We often misunderstand the good news because we see it only in terms of our own needs.  We’re not the first people to do this.  The Jews of Jesus’ day did the same thing.  They wanted a return to the days of milk and honey—prosperity—that they had under King David.  That was their version of “give us our bread”.  Many of them, like the Pharisees, understood that Israel’s sins had brought about her problems and so they prayed “forgive us our sins”.  Many Jews couldn’t image how things could get any worse and so they prayed for the Lord to deliver them from the “time of trial”.  These were all things they expected of the Messiah and of the kingdom they hoped he would bring.

And so when Jesus came, when he ushered in God’s kingdom he didn’t just preach.  As we say: talk is cheap.  He met people’s needs in very practical ways.  But in feeding the hungry and healing the sick he pointed to something bigger—the same way the water in the font and the bread and wine here on the Table point to something bigger.  They call us to be part of the kingdom Jesus is establishing, the kingdom that’s breaking in.  The present age is passing away and the age to come is dawning and Jesus calls us to take part in it—not passively, but actively.  He gives, he heals, he forgives, he makes whole and then he calls us to give up our lives—to take up our crosses and to follow him as he builds his kingdom and invites us to help.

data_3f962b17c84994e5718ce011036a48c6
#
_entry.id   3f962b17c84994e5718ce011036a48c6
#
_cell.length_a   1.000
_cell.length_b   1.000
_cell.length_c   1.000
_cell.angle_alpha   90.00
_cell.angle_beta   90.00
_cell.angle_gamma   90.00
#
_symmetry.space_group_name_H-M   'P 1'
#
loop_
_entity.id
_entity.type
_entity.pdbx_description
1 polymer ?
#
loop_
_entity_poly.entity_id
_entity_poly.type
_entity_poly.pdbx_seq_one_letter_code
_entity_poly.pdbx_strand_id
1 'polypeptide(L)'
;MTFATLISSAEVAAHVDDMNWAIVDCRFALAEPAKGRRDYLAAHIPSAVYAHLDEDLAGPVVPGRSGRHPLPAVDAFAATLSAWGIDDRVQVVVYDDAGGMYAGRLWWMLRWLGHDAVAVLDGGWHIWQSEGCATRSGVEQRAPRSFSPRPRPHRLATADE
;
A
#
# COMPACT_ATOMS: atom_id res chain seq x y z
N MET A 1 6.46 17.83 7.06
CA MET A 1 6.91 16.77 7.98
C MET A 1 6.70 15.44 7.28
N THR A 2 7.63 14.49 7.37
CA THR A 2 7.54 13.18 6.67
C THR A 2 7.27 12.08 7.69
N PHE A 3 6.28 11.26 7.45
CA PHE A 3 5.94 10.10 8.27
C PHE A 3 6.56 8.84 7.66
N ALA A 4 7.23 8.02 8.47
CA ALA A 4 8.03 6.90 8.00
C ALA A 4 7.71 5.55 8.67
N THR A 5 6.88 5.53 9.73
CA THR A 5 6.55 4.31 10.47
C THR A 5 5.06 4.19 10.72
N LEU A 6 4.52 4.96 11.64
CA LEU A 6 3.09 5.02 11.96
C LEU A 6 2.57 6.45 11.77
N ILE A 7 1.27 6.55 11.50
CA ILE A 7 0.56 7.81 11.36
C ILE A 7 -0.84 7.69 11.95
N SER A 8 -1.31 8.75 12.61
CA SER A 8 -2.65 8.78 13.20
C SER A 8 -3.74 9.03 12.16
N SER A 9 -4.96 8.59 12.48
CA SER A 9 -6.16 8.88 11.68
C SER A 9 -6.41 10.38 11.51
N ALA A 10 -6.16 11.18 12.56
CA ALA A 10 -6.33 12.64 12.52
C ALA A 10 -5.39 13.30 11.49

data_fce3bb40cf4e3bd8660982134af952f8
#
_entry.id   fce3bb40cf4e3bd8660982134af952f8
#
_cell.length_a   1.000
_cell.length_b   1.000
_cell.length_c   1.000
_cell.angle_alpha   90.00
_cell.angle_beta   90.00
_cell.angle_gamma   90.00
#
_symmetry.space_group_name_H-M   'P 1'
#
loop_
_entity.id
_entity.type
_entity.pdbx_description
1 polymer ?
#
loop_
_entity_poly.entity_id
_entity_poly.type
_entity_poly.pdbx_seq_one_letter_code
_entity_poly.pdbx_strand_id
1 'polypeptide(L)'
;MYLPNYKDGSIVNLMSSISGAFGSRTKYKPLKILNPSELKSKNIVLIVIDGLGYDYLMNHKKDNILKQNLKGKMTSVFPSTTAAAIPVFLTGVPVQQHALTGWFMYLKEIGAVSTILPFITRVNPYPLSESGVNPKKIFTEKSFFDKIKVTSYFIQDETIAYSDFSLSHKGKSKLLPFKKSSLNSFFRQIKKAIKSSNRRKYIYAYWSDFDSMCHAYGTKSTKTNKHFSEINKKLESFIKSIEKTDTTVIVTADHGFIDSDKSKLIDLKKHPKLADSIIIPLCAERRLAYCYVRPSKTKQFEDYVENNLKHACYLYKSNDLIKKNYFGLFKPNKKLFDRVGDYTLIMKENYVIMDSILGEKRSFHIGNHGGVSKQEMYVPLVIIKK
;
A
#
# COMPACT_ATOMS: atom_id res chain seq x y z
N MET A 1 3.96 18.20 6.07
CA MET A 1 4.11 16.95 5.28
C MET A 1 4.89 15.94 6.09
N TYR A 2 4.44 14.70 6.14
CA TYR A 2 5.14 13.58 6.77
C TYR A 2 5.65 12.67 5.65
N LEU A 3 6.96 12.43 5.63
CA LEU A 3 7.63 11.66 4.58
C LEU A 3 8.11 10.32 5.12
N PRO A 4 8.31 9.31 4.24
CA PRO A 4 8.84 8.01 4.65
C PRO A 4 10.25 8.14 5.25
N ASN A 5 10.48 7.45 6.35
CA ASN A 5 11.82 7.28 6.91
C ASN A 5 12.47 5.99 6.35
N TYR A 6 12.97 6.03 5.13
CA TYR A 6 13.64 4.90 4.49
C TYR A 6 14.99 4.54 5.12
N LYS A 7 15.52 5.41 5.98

Again, Jesus tells us to pray: “Thy kingdom come.  Thy will be done, on earth as it is in heaven.”  The good news is not about pie in the sky when you die.  The good news is not about hunkering down and being good and moral people while we wait for Jesus to rescue us from this world.  The good news is not about going to heaven when we die.  If it were Jesus would have left out the parts about kingdoms coming and wills being done and “on earth as in heaven”.  We often pray for Jesus’ kingdom as if he said “in heaven as in heaven”, but that’s not what he said.  He said, “on earth as in heaven.”